History of Chinese Calligraphy – The Origins of Calligraphy in Ancient China: The Unification of China and a Common Script in Qin Dynasty (秦朝/Qin Chao, Ch’in ch’ao)

 

The Qin Dynasty (秦朝/Qin Chao, Ch’in Ch’ao)

In 221 BCE, the state of Qin  finally conquered the remaining states that had made up the Warring States and proclaimed the formation of a new dynasty under a centralized government. This essentially began the Imperial period of Chinese history, with the first Emperor Qin Shi Huang Di (秦始皇帝/Ch’in Shih Huang Di) effectively controlling the entirety of China.

Unlike the Warring States or the Zhou that came before, the state was maintained not by a feudal system of lords, but by a more direct, and in many cases repressive, hierarchical system that fed directly back to the Imperial throne. China was for the first time unified under a single ruler who maintained direct control over almost every facet of society.

Inscriptions on Qin Stelae

One of the Emperor’s first official acts was the erection of stelae at important points throughout the China. A stele is essentially and inscribed stone monument. The Qin stelae were inscribed with politico-religious proclamations designed to cement the Emperor and the clan of Qin as the rightful rulers of all China. Although the Qin Emperor could clearly not be present in every corner of the Empire, claims of his legitimacy could be fixed permanently throughout his realm. Indeed, the written word had such force in early China that the simple acts of inscribing and installing these stelae were in and of themselves a cogent claim of legitimacy. Almost all Qin Stelae have been lost over time, and are available only as rubbings made in later dynasties.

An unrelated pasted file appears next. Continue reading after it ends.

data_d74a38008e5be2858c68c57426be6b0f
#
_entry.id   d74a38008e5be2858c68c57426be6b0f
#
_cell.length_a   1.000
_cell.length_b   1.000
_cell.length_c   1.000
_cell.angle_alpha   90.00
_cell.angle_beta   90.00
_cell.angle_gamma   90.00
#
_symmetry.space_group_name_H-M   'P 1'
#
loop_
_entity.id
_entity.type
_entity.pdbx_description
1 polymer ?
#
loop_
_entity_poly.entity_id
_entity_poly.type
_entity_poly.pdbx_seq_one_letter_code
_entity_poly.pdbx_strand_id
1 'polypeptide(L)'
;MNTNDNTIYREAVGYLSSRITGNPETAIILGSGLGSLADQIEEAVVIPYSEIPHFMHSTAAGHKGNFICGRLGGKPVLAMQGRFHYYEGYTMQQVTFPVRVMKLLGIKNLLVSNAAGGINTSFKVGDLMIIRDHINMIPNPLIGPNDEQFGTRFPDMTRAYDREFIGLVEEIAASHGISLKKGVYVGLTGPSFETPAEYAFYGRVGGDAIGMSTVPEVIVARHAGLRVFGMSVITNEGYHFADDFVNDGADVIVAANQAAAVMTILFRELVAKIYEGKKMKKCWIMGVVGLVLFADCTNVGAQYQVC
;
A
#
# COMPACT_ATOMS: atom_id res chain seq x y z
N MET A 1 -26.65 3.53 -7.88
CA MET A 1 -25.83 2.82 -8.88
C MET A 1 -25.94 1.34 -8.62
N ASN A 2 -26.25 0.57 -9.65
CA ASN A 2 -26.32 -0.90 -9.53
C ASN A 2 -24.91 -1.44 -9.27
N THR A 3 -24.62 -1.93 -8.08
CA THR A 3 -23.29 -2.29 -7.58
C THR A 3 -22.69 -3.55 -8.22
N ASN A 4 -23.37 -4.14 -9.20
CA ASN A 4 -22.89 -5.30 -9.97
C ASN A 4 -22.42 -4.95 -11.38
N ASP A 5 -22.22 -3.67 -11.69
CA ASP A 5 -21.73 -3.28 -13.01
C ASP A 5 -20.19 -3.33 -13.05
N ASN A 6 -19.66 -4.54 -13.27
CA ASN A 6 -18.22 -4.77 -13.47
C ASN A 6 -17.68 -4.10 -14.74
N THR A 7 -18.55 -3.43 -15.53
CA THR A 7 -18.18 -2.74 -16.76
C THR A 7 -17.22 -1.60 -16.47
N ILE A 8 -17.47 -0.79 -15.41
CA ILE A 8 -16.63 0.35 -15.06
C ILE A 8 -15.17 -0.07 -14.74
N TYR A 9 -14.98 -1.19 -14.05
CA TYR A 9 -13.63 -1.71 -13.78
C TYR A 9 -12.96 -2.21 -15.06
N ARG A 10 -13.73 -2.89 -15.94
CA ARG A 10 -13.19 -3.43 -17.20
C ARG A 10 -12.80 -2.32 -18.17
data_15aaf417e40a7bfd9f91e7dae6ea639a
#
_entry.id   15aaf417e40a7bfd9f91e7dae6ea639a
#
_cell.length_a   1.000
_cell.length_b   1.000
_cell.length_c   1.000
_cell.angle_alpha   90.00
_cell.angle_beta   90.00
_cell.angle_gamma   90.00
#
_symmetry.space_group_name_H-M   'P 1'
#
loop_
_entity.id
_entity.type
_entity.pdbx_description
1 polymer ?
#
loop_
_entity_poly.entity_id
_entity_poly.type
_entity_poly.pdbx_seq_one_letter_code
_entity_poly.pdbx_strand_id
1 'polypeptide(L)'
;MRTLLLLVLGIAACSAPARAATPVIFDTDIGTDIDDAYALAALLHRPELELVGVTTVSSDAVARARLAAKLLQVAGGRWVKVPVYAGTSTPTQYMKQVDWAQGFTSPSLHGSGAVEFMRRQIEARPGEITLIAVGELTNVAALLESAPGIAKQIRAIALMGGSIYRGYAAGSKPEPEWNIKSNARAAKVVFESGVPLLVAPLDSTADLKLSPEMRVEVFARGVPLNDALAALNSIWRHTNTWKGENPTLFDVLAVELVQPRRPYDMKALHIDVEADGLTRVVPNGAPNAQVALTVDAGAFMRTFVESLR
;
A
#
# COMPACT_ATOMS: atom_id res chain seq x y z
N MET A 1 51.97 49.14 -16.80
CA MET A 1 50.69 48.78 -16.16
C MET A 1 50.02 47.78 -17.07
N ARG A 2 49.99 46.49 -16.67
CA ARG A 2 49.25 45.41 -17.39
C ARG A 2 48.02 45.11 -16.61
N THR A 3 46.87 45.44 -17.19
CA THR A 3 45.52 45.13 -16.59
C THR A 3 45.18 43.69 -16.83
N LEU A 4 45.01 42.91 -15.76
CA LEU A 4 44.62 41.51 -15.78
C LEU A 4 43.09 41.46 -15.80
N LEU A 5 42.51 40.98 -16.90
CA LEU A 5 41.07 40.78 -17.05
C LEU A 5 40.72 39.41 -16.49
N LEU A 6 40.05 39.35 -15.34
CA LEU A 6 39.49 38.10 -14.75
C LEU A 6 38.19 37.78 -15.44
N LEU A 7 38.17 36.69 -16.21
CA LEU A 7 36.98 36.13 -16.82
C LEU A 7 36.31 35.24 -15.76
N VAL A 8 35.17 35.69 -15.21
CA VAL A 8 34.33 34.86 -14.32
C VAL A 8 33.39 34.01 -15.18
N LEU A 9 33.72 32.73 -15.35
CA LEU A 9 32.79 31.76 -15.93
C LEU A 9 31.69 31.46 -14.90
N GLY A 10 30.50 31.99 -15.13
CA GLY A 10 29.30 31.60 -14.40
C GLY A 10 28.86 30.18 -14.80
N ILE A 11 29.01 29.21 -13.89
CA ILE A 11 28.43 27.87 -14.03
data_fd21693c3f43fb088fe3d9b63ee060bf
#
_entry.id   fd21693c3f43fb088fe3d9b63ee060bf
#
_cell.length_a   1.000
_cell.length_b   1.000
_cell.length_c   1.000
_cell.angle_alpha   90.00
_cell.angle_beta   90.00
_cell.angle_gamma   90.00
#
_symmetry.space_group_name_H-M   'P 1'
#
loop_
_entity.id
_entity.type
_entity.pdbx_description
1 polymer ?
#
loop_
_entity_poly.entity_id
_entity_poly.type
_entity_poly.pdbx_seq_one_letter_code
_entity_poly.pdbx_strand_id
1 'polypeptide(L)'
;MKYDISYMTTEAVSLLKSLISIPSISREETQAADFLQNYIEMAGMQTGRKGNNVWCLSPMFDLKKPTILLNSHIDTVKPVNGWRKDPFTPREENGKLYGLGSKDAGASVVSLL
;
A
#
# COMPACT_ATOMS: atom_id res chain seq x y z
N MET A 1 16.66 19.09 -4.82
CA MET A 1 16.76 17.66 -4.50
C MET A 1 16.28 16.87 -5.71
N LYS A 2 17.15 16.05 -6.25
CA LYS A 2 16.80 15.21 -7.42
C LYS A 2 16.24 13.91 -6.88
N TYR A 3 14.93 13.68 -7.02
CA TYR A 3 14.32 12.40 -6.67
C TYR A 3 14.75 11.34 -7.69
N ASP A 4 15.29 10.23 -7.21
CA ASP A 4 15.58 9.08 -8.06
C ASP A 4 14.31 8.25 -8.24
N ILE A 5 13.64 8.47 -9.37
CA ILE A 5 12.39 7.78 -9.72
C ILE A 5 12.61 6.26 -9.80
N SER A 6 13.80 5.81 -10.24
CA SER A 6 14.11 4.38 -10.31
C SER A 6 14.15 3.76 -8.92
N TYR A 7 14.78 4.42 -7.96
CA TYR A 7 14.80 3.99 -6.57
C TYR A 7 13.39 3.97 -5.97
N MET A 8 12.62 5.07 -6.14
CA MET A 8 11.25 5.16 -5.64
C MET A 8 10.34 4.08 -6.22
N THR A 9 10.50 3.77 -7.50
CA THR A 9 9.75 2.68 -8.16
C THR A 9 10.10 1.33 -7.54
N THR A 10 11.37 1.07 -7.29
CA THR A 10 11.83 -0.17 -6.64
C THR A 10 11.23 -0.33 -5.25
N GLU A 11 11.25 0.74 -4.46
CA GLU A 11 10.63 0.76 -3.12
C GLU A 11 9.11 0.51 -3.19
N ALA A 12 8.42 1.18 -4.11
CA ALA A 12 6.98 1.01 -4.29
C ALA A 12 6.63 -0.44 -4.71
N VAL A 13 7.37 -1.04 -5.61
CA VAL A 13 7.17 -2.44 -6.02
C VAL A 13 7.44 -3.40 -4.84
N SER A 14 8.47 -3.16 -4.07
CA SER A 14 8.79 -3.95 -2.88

Standardization of Script and the Emergence of the Xiao Zhuan Calligraphy Script

In the Zhou and Warring States, textual variation was very common. Scribes in the various regions adopted different graphs for the same word, separated as they were by vast distances and, often, strict political border. The first Emperor knew that a single writing system would be needed if his unified empire was to be maintained. Imperial edicts and laws would need to be legible to officials in all corners of China. The result is what we now call Xiao Zhuan (小篆/Hsiao Chuan), or small seal script. For the first time, the entirety of China was provided with a single set of characters from which all written works were to be written.

Political Control Through Words

Of course, this tendency toward far greater standardization in the characters themselves was not without its dark side. The Warring States was a period of incredible philosophical and religious diversity, known for its Hundred Schools and the emergence of Taoism, Confucianism and Legalism. The emergence of technologies needed for the creation and maintenance of a considerable literary corpus allowed an incredible diversity of ideas to flourish within the independent states. The first Emperor believed that these texts could easily challenge the legitimacy of his reign. His own political, ritual, metaphysical and philosophical framework, based on Legalism could not be challenged. In order to quash dissent, Qin Shi Huang Di decreed that all written works not on a prescribed list be summarily burnt. It is only due to the concealment of many works, either by political dissidents or those lying in graves, as was the common practice, that archaeologists have been able to piece together the vast complexity of the literary tradition before the Imperial period.